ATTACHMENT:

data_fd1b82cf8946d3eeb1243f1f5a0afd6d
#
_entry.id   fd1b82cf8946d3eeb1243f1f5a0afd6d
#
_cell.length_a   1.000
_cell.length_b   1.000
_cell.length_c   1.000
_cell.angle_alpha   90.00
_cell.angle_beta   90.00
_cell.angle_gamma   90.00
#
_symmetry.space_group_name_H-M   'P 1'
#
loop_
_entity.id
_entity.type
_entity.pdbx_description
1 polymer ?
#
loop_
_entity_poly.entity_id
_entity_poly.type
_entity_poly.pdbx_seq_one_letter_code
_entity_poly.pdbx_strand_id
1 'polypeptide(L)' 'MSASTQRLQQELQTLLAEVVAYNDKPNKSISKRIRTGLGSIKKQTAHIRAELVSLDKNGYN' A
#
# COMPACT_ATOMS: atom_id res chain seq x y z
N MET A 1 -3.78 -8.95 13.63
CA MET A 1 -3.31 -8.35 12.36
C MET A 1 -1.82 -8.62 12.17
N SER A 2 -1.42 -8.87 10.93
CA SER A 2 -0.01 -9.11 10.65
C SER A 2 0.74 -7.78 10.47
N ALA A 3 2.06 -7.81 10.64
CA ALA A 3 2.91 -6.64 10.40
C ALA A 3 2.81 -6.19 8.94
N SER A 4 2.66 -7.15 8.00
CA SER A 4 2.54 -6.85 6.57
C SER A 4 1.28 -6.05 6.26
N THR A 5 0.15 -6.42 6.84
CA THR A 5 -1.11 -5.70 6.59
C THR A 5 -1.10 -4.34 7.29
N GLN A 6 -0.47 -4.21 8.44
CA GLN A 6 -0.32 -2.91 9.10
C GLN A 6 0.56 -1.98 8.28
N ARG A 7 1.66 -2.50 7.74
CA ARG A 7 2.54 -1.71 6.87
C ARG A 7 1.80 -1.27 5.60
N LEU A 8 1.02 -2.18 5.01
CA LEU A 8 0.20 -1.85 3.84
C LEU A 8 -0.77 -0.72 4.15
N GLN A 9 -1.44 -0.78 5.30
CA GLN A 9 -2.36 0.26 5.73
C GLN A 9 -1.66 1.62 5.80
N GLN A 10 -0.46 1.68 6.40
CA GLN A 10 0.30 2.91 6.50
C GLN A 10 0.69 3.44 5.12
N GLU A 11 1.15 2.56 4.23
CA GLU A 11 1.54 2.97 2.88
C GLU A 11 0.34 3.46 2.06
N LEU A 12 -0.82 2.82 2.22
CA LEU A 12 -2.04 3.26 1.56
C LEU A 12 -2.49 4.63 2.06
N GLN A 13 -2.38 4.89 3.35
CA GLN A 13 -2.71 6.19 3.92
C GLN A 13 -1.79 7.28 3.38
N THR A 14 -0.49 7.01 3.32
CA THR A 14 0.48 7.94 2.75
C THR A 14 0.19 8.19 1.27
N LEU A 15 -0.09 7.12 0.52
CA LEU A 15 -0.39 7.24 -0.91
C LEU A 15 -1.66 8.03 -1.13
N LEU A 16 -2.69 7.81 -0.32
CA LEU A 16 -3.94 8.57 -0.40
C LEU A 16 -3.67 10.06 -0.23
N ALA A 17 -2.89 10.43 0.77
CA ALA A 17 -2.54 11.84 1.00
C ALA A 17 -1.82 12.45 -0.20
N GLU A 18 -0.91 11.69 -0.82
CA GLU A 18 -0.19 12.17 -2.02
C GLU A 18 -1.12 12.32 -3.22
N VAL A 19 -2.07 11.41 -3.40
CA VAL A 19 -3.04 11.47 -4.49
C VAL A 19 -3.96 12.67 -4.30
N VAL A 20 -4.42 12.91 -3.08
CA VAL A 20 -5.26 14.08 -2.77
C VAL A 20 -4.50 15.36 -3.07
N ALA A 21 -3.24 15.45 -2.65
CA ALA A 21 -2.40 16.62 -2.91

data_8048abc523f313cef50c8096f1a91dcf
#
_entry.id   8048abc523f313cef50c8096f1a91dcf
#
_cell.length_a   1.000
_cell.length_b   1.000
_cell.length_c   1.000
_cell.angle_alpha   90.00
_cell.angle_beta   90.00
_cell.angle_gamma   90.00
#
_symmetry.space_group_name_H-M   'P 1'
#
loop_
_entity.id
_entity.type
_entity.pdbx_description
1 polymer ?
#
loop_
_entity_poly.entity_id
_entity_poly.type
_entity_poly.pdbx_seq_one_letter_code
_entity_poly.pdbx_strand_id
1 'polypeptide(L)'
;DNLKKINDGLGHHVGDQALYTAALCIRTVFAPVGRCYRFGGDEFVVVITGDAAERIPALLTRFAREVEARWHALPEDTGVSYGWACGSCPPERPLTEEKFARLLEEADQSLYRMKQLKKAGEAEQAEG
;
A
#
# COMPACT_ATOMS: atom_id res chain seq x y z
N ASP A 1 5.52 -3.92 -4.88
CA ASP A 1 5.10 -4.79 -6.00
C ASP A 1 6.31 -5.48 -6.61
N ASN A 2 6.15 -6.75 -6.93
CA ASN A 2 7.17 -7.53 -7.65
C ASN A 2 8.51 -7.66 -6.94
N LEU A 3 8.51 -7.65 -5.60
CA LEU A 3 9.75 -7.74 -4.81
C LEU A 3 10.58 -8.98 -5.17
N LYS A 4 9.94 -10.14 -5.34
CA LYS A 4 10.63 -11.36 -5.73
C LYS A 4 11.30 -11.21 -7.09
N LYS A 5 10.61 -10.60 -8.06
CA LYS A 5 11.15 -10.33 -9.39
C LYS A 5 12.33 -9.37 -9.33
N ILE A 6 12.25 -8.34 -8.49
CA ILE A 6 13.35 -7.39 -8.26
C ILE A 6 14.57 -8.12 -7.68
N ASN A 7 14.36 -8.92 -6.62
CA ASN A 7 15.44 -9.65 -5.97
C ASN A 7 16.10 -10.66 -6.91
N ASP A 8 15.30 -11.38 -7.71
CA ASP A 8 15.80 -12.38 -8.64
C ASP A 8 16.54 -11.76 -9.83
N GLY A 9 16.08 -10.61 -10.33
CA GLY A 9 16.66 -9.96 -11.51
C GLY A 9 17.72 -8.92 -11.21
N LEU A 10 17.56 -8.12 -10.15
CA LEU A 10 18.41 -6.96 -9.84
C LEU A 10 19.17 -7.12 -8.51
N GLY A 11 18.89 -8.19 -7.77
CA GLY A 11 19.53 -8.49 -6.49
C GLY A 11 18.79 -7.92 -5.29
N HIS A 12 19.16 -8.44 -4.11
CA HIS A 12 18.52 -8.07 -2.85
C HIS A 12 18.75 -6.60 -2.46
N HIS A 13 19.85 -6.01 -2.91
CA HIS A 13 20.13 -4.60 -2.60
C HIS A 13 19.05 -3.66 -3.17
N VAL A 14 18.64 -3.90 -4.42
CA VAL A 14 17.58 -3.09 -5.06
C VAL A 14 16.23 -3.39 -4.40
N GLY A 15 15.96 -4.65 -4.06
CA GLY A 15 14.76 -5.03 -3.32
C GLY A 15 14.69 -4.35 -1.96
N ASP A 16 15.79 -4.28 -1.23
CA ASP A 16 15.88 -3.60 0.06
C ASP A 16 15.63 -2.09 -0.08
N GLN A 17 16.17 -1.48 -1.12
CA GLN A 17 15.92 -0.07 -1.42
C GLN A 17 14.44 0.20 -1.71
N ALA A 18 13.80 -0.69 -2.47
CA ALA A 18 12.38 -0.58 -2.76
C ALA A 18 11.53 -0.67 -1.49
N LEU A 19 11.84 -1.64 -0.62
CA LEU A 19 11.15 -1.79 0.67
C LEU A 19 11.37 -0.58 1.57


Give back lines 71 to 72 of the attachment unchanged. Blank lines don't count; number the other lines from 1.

CA LEU A 15 -0.39 7.24 -0.91
C LEU A 15 -1.66 8.03 -1.13